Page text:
Yemenis are wondering if the 28-day Saudi bombing campaign is really over or whether the war has simply entered a new phase. Air strikes were still taking place in Aden, Taiz and other Yemeni cities hours after they were supposed to have ceased.
The Houthis, the Shia militia whom the Saudis are supposedly trying to displace from power, overran an armoured brigade headquarters in Taiz after heavy fighting as the air war ended. Whatever else Saudi bombing has done, it has not broken the Houthi’s grip on power.
The course of the air war has been very similar to successive Israeli bombardments of Lebanon and Gaza over the past 20 years. First, there are bloodcurdling claims how the enemy will be defeated by airpower alone. Then, it becomes clear that air strikes are doing a lot of damage to civilians – 944 Yemenis have been killed and 3,487 wounded so far, according to the World Health Organisation – but are not having a decisive impact on opposing military forces. Finally, there are mounting demands that air war ends from foreign countries, notably from the US, which has aided the Saudi airforce with intelligence and logistics.
Saudi Arabia in Yemen today is facing the same frustrations felt by Israel in Lebanon and Gaza as it takes on board the lack of real achievement. The Houthis, a well-organised militia movement whose identity is rooted in the Zaidi variant of Shia and the tribes of the northern provinces of Yemen, have not been forced to retreat at any point.
They have full control of Sanaa and are fighting in Aden. They have many opponents inside Yemen, but in Sanaa and the northern part of the country people are appalled by the damage and casualties caused by what they see as indiscriminate air strikes.
It had never been quite clear what the Saudis intended to achieve by this campaign that seems to be an exaggerated response to factional battles within Yemen. They claim that the Houthis are the proxies of Iran but this is widely seen as propaganda or an exaggeration, though it may be self-fulfilling since, under pressure, the Houthis will look for foreign allies.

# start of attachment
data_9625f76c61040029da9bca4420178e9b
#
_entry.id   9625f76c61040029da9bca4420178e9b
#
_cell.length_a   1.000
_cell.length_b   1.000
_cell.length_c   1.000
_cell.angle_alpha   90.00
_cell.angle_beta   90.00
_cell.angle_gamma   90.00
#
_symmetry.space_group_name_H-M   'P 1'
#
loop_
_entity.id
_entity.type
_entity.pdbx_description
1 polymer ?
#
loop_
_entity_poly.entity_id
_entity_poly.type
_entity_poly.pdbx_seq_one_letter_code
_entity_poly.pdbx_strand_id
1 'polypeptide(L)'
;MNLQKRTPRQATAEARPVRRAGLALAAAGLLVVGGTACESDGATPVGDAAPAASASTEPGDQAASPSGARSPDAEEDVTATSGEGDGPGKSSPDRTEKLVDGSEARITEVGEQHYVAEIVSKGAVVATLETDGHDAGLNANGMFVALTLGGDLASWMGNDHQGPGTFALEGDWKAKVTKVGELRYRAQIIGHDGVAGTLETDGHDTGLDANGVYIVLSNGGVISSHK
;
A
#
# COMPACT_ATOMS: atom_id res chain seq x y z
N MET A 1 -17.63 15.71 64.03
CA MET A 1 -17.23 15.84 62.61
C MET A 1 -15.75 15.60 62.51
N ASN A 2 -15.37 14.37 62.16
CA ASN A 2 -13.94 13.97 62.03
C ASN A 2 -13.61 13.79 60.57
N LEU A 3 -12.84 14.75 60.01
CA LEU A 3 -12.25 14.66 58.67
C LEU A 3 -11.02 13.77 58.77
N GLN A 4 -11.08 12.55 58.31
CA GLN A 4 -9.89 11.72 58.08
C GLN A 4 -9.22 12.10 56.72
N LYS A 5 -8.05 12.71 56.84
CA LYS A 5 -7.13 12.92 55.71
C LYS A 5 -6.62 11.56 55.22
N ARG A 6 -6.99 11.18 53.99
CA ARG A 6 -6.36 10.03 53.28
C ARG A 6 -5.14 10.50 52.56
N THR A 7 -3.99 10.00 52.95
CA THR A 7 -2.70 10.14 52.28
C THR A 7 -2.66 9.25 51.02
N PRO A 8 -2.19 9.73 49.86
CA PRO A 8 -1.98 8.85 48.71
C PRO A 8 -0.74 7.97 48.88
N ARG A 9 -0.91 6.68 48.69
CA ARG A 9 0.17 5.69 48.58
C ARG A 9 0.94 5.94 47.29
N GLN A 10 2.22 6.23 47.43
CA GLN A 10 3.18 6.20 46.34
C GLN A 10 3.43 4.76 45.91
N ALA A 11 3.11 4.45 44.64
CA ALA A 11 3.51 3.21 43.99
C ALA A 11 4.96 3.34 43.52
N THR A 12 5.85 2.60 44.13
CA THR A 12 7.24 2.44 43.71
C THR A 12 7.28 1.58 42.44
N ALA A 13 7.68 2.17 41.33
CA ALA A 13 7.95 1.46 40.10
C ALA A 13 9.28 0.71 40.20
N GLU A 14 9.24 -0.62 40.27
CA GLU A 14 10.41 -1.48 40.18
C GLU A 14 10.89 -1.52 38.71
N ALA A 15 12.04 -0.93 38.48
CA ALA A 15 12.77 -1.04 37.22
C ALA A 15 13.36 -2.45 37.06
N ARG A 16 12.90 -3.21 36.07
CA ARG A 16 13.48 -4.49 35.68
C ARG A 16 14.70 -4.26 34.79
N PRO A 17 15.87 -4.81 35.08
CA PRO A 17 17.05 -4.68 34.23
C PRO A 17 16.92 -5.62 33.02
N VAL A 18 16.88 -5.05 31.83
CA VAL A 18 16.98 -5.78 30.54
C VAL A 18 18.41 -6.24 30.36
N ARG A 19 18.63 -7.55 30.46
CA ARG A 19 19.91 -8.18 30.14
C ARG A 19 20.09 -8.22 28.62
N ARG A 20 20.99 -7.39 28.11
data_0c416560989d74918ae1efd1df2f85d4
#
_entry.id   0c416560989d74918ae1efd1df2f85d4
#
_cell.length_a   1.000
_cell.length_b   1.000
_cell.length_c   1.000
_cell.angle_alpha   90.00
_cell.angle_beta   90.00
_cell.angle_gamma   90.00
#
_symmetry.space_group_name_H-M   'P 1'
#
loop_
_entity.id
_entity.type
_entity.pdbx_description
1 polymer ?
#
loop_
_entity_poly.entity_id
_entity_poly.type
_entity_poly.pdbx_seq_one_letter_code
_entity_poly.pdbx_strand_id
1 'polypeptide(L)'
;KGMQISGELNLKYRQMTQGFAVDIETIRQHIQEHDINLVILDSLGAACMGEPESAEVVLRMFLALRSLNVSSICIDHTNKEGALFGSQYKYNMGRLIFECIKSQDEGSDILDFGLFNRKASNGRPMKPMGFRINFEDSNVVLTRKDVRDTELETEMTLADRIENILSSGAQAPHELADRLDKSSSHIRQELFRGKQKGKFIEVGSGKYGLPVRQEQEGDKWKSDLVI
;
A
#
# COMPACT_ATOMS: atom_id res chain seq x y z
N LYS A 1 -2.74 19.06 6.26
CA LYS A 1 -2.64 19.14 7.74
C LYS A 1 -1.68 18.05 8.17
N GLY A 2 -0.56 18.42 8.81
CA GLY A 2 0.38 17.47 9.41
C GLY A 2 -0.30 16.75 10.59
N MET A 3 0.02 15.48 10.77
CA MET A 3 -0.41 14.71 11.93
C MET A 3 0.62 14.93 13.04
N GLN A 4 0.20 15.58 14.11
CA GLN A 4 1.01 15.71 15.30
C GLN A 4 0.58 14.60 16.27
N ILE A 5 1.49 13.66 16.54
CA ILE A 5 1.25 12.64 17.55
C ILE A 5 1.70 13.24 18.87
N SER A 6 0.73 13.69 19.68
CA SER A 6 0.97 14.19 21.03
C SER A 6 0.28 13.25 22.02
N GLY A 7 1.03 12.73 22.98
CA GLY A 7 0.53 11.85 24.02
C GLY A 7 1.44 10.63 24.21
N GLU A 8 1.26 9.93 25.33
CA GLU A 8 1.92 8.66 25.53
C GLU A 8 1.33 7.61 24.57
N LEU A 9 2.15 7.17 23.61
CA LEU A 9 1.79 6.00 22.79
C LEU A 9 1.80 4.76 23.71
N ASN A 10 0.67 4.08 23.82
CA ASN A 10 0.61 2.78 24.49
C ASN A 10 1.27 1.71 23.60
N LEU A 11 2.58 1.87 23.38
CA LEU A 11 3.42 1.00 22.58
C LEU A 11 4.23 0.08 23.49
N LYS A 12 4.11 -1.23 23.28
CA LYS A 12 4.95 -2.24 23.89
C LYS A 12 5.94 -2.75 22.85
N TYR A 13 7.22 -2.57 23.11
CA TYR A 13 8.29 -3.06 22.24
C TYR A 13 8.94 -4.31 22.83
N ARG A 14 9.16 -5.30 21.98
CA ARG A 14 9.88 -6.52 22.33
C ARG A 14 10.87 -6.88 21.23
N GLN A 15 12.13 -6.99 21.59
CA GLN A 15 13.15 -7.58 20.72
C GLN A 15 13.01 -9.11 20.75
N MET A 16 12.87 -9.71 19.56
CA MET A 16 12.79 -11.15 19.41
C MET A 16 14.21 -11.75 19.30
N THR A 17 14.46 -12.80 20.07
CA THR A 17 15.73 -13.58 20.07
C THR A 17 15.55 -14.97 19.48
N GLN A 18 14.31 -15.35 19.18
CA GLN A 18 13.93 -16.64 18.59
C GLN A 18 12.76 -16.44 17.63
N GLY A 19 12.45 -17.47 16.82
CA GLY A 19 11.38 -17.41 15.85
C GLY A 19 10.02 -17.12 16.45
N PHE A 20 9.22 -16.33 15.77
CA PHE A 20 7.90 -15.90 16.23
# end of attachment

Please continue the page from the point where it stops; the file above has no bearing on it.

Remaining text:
A further motive may be domestic Saudi politics as the new Saudi King Salman and his son Mohammed, the Defence Minister and chief of the royal court, look for a small successful war to counter-balance successes for Iranian backed governments in Baghdad and Damascus.
Iran has provided political and humanitarian support to the Houthis, but both Tehran and the rebels deny it has armed them. On Wednesday, Iran welcomed the Saudi decision to halt the operation codenamed “Decisive Storm” and launch a new one titled “Renewal of Hope.”
By fleeing to Saudi Arabia and endorsing the bombing, President Abed Rabbo Mansur Hadi, the man whom the Saudis are supposedly trying to restore to power, has discredited himself. He made a rambling speech on television at 1am just as the Saudis were announcing an end to the bombing. Observers noted that his glasses were askew and several commented derisively that “a man who could not fix his own glasses could scarcely be expected to fix the problems of Yemen”.
The crisis in Yemen has got a lot worse as a result of the Saudi air war. Yemen has always been only loosely controlled from the centre and many well-armed players have influence but the war has exacerbated and militarised divisions. Protagonists are not always what they seem. Fighters reported as being supporters of President Hadi in Aden appear rather to be south Yemeni separatists who want to reverse the unity with the north agreed in 1990.
The Southern Resistance Movement says it is still fighting and is not going to go home tamely just because of a deal, if such there is, between the Saudis, Houthis and former President Ali Abdulllah Saleh, who is still very much a power in the land where he retains the loyalty of many army units and is allied to the Houthis. This is a reversal of the previous alignment when, for many years, Saleh was seen as a proxy of the Saudis and the Americans who tried to crush the Houthis.
The Saudis appear to have chosen Yemen as another arena in the confrontation between Iran and the Gulf monarchies and Sunni against Shia. This may be a distorted interpretation of a conflict in which local factors are more significant, but it may force Yemen into the same mould as the sectarian conflicts in Iraq and Syria. One ominous development is that al-Qaeda in the Arabian Peninsula (AQAP) has greatly benefited from the dissolution of central authority and may present themselves as the shock troops of the Sunnis.